It is a daunting idea to make a movie about an iconic figure in history. So to put together one concerning a figure so renowned and still alive (at the time of filming) as Nelson Mandela was a very brave move.
The movie needed to reveal the man, warts and all, to be a success and credible.
And, perhaps surprisingly, this is pretty much just that.
Any criticism of the man has centred on his association with violence and his dalliances with various women as a young man.
But director Justin Chadwick (The Other Boleyn Girl - 2008) and writer William Nicholson have taken the details from Mandela’s autobiography to create a full and frank story.
The title A Long Walk To Freedom is very apt as the film covers his life from childhood to his inauguration as President in a whopping 144 minutes.
However, I’m not sure even this amount of time does justice to the 50-odd years of South African history covered in the movie.
The film splits into three parts: Mandela’s early life leading up to his arrest, his time in prison, and the political discussions and manoeuvring on his release.
Running across these sections is his relationship with his wife Winnie which, arguably, is the most interesting aspect, revealing how and why these two ended up poles apart.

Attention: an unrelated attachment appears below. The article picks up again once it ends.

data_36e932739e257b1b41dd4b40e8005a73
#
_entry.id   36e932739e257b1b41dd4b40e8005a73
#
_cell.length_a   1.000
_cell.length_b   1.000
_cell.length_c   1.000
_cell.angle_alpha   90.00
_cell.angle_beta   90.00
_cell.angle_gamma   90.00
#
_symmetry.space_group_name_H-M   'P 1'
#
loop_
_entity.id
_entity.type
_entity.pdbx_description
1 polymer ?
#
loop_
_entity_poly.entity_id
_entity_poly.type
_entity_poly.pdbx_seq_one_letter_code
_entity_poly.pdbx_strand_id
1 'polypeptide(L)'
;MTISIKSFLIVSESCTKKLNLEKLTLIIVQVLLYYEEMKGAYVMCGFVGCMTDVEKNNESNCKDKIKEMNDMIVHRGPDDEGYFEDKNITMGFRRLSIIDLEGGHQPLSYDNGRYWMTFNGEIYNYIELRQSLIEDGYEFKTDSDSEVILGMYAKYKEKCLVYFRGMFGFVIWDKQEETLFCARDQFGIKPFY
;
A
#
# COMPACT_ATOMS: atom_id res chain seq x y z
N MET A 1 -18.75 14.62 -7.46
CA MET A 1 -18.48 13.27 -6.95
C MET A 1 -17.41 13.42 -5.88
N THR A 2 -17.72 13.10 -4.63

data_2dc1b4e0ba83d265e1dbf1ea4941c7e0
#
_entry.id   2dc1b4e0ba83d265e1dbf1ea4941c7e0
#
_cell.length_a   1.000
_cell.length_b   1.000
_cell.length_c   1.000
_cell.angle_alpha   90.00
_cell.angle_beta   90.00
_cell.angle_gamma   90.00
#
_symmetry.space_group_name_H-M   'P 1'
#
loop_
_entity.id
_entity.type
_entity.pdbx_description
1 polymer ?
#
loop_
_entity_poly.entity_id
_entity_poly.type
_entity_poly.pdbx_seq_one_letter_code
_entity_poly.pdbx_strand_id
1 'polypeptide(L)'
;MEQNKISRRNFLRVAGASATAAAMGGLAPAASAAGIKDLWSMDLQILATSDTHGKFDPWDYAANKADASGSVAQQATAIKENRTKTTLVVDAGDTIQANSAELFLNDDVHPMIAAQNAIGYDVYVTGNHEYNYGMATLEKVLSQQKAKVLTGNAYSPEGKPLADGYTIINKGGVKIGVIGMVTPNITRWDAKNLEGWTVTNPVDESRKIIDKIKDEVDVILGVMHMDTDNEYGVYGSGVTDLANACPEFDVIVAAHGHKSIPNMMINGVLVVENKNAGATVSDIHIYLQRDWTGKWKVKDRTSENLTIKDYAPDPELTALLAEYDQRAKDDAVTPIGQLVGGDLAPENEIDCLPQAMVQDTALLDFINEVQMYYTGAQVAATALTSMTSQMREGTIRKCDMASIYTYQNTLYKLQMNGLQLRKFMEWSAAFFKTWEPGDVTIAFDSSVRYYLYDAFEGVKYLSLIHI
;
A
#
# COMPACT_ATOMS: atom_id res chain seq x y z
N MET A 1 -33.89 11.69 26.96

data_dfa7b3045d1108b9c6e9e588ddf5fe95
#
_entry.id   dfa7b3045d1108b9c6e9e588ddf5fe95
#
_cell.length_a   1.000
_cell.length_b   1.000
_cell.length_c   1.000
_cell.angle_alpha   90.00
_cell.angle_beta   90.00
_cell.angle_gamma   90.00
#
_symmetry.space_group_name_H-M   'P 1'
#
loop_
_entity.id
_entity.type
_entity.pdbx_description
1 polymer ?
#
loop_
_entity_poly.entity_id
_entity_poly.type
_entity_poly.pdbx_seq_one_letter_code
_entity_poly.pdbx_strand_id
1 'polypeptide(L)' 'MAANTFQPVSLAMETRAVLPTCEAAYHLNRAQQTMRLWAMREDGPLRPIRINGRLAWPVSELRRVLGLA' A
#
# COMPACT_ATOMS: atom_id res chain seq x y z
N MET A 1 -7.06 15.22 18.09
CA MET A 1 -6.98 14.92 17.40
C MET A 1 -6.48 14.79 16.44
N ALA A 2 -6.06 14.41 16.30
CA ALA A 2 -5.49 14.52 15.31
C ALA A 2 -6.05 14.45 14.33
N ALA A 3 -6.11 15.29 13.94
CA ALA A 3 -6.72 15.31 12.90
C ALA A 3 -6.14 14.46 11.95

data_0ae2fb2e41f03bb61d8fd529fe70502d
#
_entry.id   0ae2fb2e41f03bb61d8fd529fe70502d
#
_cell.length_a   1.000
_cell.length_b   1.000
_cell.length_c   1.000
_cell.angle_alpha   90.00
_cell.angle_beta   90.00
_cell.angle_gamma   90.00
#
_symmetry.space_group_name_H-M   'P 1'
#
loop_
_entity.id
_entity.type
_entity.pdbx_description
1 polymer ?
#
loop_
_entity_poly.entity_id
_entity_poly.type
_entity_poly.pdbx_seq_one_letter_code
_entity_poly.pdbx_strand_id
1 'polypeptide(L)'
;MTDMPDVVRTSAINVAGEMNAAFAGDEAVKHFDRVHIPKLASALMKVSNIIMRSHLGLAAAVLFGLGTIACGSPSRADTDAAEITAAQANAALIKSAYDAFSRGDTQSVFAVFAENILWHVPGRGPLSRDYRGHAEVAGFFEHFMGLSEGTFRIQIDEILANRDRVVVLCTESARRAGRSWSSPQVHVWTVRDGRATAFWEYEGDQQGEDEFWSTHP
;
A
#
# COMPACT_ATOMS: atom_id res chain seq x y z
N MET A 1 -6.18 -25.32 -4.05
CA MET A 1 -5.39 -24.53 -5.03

Idris Elba is remarkable in the main role and ‘ages’ very effectively throughout the film.
Naomie Harris also puts in a strong performance as Winnie Madikizela.
But the strength of the film is that everyone pulls out the stops to present an honest account.
Chadwick intersperses the action with some real footage and we are left in no doubt how bad the apartheid regime was and the brutality by all concerned when it eventually broke down.
Overall, this is a sound attempt to show how one man overcame numerous hurdles to unite a nation torn apart by hate and oppression.
Film details: Mandela: Long Walk to Freedom (12A) 144mins
Director: Justin Chadwick
Starring: Idris Elba, Naomie Harris
Screening courtesy of Cineworld Crawley